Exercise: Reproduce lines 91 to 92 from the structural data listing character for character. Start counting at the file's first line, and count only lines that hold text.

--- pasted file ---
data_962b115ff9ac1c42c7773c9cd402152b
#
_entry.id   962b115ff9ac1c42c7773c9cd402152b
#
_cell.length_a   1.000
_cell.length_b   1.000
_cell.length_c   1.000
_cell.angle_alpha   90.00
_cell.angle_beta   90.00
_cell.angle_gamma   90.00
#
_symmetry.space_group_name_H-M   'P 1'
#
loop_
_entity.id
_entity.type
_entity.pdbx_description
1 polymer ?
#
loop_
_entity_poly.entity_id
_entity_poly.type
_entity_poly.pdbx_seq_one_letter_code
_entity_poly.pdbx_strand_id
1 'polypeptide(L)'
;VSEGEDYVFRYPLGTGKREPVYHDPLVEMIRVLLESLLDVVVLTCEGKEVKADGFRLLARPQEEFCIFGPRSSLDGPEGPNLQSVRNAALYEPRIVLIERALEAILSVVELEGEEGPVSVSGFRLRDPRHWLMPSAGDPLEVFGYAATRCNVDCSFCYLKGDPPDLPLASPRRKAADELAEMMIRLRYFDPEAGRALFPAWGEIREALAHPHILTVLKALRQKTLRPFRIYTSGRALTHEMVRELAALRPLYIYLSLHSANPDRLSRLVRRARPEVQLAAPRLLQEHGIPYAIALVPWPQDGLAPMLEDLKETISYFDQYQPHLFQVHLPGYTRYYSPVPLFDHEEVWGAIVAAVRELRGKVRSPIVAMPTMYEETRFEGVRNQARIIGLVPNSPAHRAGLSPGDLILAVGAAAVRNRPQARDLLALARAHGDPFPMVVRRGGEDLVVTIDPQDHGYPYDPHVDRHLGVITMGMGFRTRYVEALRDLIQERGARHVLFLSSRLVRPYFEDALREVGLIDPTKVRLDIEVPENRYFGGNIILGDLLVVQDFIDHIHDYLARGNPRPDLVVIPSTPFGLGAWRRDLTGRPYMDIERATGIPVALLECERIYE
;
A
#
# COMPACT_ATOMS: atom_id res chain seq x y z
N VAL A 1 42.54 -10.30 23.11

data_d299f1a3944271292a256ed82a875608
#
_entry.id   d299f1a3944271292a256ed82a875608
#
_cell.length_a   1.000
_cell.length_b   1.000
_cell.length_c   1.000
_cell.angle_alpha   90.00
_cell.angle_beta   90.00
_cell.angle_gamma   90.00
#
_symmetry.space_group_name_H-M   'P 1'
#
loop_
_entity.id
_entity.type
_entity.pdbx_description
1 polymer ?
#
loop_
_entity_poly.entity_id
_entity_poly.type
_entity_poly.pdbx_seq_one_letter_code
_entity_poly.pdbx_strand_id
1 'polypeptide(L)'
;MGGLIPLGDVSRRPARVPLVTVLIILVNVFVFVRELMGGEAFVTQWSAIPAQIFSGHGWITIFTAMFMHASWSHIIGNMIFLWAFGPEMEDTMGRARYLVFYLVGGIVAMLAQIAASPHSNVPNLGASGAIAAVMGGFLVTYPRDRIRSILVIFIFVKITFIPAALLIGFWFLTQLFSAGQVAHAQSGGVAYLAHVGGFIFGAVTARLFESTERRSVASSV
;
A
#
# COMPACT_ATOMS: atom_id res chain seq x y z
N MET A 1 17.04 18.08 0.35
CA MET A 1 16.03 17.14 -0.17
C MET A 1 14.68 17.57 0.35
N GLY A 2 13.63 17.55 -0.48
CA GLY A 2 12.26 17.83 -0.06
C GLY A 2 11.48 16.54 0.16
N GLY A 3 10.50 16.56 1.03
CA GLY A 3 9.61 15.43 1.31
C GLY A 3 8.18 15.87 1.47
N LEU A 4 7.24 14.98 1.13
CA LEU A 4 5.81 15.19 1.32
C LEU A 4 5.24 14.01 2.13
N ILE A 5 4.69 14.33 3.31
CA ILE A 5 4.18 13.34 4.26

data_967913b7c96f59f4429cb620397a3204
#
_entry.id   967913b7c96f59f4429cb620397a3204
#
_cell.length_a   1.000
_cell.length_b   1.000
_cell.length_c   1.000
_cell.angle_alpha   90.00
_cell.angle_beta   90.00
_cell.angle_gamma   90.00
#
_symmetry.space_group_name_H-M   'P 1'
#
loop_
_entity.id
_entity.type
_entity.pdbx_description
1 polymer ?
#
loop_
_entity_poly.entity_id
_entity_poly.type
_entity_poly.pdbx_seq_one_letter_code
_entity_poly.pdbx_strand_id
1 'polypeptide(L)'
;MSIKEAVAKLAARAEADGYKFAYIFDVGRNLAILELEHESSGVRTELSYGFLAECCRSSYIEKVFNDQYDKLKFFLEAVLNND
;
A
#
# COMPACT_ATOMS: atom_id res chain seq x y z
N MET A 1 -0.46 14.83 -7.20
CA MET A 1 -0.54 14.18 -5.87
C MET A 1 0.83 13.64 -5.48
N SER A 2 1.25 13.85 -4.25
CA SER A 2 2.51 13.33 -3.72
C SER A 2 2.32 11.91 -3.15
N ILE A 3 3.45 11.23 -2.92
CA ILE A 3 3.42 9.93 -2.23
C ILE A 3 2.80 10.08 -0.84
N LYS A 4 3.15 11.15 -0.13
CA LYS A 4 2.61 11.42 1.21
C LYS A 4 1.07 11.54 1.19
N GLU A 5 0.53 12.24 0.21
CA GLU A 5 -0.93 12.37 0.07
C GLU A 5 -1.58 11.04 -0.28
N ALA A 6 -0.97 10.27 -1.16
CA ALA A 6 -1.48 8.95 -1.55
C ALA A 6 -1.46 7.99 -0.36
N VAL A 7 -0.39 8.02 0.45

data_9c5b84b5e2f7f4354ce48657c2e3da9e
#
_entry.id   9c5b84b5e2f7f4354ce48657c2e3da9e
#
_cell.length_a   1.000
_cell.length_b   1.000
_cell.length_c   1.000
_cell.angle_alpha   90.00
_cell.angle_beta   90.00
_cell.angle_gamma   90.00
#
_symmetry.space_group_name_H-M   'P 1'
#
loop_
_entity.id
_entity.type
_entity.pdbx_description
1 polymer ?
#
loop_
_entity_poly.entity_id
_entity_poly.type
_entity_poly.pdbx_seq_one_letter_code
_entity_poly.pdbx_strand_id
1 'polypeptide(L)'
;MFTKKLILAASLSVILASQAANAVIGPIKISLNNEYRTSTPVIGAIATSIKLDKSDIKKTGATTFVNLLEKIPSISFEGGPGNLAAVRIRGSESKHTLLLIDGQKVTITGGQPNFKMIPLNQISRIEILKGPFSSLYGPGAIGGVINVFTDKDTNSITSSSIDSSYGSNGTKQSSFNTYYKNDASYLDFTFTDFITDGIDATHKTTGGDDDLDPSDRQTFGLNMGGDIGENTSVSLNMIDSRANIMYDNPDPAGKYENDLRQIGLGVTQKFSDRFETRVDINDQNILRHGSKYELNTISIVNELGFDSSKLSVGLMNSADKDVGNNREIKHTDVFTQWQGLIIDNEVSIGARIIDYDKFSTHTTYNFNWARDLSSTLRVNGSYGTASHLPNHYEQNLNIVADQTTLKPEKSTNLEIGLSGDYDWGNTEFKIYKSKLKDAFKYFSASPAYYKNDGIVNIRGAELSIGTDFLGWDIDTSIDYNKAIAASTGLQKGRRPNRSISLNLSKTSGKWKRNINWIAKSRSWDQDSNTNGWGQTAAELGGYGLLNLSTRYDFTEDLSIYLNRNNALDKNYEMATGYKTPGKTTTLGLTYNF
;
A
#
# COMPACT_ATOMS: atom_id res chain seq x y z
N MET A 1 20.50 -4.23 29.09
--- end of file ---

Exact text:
_entity.type
_entity.pdbx_description